The day started early as we flew out of Clark, Philippines at 2 AM. We stopped in Seoul for a few hours. It was enough time to find our next gate, grab a bite to eat, and board the large airliner bound for Tokyo. After a very long day of travel, we finally arrived at Narita International Airport around noon. We cleared customs and immigration quickly. Then headed to the bank to exchange our money into Japanese yen.
As I was learning, things rarely go smoothly or quickly with my traveling companion. We were at the bank for a long time while she got organized. We then headed downstairs to pick up our JR passes and a PASMO card. We discovered a Starbucks along the way and ordered the first of many caffeinated beverages. I wanted to get going as soon as possible. But she wanted to sit in the Starbucks for a little. I couldn’t argue because we weren’t allowed to bring open drinks on the train. Unfortunately that turned into almost an hour before I could convince her to leave.
At this point I was done. I was exhausted from the flight (I don’t sleep well on planes). I had wanted to leave far earlier than we had. I was hungry (I couldn’t find any gluten-free food options in Seoul airport). And I was getting tired of my travel-mate’s passive-aggressive comments. I knew she was as tired as I was. But it didn’t make it any easier to take (don’t worry, the rest of the trip went a lot better).
As soon as we stepped onto the train and claimed seats, I popped in my headphones and shut out the world. We arrived at Asakusa station after an hour-long train ride. Fortunately my hostel was north of the station and hers was south so we parted ways here. I made it to my hostel, checked in, did some exploring, and got dinner.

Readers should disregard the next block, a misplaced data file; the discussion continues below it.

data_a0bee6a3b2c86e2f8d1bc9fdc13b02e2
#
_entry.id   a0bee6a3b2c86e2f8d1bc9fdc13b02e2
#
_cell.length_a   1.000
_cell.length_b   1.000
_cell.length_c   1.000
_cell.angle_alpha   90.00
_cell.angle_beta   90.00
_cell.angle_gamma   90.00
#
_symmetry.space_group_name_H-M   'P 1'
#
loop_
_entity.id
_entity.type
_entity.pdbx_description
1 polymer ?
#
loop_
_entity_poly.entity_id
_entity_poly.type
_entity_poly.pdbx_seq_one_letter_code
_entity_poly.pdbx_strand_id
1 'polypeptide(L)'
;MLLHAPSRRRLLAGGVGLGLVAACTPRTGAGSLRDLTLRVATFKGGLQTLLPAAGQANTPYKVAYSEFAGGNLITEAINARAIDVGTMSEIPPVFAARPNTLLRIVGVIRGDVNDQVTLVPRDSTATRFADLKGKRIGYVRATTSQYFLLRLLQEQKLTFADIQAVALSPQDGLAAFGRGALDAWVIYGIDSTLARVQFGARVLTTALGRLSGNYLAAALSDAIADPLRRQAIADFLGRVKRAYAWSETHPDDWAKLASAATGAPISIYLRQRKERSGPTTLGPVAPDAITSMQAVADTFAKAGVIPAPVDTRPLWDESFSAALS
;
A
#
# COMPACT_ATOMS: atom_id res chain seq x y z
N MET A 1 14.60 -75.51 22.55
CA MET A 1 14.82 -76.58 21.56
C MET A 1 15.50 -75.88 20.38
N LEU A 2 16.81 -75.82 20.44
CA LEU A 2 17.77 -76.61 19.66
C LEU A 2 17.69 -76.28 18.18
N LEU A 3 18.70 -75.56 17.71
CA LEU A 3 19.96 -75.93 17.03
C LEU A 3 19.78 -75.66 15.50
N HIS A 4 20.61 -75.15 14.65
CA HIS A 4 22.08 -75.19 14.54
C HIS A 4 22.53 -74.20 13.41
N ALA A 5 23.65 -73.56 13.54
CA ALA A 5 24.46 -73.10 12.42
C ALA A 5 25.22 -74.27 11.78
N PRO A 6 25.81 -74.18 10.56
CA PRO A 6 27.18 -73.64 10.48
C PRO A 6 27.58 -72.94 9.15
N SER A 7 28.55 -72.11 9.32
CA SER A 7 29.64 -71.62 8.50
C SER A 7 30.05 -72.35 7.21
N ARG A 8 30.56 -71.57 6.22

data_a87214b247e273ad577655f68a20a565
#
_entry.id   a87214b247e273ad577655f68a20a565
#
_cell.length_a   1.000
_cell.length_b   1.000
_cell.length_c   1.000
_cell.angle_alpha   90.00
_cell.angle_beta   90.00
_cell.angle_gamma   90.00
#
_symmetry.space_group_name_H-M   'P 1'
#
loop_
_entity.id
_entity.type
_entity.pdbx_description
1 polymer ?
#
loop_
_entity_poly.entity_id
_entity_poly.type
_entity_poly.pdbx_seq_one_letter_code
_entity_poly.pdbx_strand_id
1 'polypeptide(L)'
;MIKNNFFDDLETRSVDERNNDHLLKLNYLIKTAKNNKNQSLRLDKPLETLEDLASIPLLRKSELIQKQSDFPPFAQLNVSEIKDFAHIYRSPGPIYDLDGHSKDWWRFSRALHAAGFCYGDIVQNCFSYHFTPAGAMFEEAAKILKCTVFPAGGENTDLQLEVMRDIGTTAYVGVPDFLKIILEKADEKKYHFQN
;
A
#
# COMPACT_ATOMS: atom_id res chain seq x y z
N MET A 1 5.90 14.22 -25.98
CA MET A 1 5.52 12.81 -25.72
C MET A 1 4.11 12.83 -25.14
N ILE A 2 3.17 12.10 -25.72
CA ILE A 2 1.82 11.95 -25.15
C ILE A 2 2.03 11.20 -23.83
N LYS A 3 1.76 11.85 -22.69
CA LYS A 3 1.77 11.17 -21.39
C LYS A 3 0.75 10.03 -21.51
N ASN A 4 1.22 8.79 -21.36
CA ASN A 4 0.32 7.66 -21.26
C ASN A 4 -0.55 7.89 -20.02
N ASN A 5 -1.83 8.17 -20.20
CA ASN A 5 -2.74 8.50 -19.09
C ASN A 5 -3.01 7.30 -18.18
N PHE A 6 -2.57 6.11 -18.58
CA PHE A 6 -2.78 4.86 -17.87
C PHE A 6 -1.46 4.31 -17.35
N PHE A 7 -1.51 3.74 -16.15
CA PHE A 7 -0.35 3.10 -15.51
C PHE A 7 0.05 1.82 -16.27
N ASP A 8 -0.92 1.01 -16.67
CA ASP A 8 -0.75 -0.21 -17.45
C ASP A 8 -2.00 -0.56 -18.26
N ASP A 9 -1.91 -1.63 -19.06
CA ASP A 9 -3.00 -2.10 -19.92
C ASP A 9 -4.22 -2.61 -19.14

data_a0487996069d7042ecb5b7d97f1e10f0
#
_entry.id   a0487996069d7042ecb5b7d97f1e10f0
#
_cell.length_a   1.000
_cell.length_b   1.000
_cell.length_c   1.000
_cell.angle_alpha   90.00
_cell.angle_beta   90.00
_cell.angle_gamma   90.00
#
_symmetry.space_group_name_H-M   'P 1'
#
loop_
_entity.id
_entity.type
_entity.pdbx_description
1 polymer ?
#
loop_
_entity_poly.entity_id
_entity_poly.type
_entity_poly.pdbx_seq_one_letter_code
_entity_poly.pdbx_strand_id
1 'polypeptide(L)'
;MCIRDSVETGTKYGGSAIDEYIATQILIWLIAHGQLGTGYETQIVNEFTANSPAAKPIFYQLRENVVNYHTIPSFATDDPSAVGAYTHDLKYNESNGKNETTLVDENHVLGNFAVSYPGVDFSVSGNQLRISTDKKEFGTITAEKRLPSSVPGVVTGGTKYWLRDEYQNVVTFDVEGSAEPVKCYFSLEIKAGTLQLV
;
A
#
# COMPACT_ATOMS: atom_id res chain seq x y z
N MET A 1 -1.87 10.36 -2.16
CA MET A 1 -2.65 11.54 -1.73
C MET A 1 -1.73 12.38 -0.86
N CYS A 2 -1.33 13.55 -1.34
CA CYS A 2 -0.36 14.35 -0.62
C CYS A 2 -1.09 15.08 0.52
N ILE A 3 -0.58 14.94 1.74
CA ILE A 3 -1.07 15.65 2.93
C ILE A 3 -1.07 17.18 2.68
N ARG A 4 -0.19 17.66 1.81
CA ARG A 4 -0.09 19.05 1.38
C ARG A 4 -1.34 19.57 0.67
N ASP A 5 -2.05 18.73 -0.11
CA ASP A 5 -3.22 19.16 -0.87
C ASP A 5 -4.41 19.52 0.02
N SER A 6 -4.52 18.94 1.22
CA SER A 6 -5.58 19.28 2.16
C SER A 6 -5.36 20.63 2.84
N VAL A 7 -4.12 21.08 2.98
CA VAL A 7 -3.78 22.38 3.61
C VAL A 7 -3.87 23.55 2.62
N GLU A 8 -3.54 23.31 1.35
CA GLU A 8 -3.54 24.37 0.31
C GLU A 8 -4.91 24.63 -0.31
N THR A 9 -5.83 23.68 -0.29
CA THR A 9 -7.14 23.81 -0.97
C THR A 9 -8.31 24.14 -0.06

Asakusa is one of my favourite areas of Japan. It’s located in the northeast part of central Tokyo and has a more traditional atmosphere. If you find yourself in Asakusa, there are a few interesting things you can check out.
Kaminarimon – the first of two large gates leading to Sensoji Temple.
Sensoji Temple – the oldest Buddhist temple in Tokyo.
Asakusa Shrine – one of the most famous Shinto Shrines.
Nakamise shopping street – a great place for food vendors and souvenirs.
Shin-Nakamise shopping street – a covered shopping arcade with shops and restaurants.
Kappabashi shopping street – a shopping street full of kitchen-related items such as tableware, utensils, appliances, sample food, etc.
Rox department store – a shopping and entertainment complex. You can find pretty much anything you need here and there’s a supermarket in the basement.
Sumida Park – a park with walking paths that stretches along the Sumida river. It’s especially beautiful during cherry blossom season.
Hanayashiki amusement park – a miniature amusement park with numerous attractions and a few rides.
Next up: Kyoto!